Festa del bocoło (rosebud festival) in St Mark's Square, Venice (Italy)

The Feast of St Mark is observed on April 25 by the Catholic and Eastern Orthodox Churches. For those Churches still using the Julian Calendar, April 25 according to it aligns with May 8 on the Gregorian Calendar until the year 2099. The Coptic Orthodox Church observes the Feast of St Mark on Parmouti 30 according to the Coptic Calendar which always aligns with April 25 on the Julian Calendar or May 8 on the Gregorian Calendar.

Where John Mark is distinguished from Mark the Evangelist, John Mark is celebrated on September 27 (as in the Roman Martyrology) and Mark the Evangelist on April 25.

Mark is remembered in the Church of England and in much of the Anglican Communion, with a Festival on 25 April.[32]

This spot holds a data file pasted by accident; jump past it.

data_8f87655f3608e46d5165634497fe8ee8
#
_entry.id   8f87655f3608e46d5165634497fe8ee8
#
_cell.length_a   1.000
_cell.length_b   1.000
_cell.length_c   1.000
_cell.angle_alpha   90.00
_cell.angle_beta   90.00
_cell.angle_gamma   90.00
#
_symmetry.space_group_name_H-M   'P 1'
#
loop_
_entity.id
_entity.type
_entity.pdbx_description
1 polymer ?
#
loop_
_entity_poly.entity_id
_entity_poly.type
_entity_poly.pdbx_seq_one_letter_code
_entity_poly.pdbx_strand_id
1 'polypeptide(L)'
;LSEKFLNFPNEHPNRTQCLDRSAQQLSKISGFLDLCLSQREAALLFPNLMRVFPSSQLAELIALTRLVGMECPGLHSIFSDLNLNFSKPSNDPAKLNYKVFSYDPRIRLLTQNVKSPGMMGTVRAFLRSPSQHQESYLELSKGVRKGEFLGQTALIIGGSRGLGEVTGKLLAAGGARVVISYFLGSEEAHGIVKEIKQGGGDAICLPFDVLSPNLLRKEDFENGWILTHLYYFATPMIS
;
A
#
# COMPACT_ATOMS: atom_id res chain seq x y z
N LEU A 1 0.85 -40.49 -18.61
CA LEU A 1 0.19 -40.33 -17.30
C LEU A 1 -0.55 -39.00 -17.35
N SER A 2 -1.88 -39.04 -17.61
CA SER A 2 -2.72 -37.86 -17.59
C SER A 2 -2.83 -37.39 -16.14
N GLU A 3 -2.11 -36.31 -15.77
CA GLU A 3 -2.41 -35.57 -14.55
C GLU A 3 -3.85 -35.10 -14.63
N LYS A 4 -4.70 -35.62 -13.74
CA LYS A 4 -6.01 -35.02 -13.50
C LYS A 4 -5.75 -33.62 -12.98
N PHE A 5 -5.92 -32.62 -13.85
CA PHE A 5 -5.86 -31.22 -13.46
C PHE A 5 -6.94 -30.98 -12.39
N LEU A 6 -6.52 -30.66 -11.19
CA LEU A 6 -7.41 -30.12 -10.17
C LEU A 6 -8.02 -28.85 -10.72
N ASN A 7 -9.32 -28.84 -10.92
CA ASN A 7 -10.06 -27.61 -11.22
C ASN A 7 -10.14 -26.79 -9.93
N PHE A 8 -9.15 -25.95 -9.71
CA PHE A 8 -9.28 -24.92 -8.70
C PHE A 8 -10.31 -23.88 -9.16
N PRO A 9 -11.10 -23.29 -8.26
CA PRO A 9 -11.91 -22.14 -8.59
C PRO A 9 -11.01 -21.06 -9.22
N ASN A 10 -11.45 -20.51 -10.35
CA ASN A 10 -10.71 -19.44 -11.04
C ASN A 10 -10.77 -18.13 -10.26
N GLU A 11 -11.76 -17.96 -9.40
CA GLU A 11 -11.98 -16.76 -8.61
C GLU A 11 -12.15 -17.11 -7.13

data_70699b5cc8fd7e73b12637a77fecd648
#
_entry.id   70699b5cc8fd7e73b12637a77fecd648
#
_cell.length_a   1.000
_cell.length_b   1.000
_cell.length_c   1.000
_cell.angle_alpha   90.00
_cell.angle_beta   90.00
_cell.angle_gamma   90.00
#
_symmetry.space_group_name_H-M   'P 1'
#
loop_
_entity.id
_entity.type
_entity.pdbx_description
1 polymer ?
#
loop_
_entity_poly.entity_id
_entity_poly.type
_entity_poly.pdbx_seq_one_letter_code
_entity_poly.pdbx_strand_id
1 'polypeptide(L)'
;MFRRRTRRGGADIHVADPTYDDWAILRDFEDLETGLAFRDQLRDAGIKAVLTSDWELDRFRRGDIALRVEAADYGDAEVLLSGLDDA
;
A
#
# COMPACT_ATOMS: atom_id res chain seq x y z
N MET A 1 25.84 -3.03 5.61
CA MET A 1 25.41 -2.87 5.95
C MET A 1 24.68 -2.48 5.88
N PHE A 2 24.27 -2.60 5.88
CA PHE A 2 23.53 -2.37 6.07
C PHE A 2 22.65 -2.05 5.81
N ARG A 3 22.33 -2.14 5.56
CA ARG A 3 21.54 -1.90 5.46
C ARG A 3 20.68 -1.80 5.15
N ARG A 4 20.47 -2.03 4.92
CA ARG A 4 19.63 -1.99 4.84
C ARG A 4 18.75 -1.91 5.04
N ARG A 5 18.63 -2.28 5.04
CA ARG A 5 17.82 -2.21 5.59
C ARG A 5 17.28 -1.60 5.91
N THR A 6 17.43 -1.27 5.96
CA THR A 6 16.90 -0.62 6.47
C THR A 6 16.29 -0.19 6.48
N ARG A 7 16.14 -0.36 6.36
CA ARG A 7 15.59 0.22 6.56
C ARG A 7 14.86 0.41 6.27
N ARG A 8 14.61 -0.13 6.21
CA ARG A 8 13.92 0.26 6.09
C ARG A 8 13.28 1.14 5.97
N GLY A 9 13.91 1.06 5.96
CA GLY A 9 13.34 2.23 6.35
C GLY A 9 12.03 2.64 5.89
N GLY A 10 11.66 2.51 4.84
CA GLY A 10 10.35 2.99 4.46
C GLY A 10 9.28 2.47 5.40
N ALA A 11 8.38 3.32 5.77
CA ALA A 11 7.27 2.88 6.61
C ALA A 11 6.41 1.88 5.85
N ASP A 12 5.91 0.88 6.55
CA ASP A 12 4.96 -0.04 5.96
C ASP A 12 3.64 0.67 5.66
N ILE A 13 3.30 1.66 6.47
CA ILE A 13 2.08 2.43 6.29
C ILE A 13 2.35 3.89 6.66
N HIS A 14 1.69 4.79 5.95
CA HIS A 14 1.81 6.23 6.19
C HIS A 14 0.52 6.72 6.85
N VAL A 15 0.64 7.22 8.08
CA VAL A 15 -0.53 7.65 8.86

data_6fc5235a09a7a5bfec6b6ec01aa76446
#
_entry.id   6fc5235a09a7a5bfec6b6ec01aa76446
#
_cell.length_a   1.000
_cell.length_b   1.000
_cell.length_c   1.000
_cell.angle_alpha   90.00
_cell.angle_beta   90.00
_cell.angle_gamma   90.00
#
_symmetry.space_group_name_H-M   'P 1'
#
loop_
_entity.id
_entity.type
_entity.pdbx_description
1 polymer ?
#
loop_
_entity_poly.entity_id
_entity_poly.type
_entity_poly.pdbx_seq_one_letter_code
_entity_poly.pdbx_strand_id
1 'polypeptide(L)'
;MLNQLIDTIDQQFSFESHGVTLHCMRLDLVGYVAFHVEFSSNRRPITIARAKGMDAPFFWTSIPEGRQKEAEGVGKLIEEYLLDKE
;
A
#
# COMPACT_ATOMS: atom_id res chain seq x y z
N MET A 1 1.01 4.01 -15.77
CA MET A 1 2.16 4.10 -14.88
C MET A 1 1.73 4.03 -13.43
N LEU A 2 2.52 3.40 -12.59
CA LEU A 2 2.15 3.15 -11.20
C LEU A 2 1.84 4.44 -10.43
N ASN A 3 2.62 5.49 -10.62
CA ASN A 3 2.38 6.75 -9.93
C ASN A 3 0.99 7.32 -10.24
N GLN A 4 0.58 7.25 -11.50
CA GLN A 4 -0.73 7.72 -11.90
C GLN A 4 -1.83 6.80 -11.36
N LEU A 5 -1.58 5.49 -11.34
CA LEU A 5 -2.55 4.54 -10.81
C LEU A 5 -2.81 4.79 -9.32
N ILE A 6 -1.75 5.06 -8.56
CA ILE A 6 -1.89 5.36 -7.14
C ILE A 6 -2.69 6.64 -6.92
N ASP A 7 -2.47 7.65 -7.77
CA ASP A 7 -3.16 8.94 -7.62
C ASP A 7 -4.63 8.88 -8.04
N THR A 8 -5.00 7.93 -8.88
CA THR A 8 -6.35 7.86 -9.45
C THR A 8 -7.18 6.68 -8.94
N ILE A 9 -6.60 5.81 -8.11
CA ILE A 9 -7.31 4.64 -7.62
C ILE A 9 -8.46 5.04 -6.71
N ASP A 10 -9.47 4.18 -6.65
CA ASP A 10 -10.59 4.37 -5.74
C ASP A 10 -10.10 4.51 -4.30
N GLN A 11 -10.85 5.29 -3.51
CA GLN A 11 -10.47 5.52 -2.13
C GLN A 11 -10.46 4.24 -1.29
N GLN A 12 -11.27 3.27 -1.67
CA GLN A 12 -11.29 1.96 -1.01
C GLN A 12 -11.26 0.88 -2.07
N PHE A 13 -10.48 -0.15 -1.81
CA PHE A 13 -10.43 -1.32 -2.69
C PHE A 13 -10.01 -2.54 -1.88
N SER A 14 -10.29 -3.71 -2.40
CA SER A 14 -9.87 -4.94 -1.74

In artEdit

Mark the Evangelist is most often depicted writing or holding his gospel.[33] In Christian tradition, Mark the Evangelist is symbolized by a lion.[34]

Mark the Evangelist attributes are the lion in the desert; he can be depicted as a bishop on a throne decorated with lions; as a man helping Venetian sailors. He is often depicted holding a book with pax tibi Marce written on it or holding a palm and book. Other depictions of Mark show him as a man with a book or scroll, accompanied by a winged lion. The lion might also be associated with Jesus' Resurrection because lions were believed to sleep with open eyes, thus a comparison with Christ in his tomb, and Christ as king.

Mark the Evangelist can be depicted as a man with a halter around his neck and as rescuing Christian slaves from Saracens.

Major shrinesEdit

See alsoEdit

Further readingEdit

  • Ælfric of Eynsham (1881). "Of Saint Mark the Evangelist (Apr. 25)" . Ælfric's Lives of Saints. London, Pub. for the Early English text society, by N. Trübner & co.
  • MacRory, Joseph (1910). "St. Mark" . In Herbermann, Charles (ed.). Catholic Encyclopedia. Vol. 9. New York: Robert Appleton Company.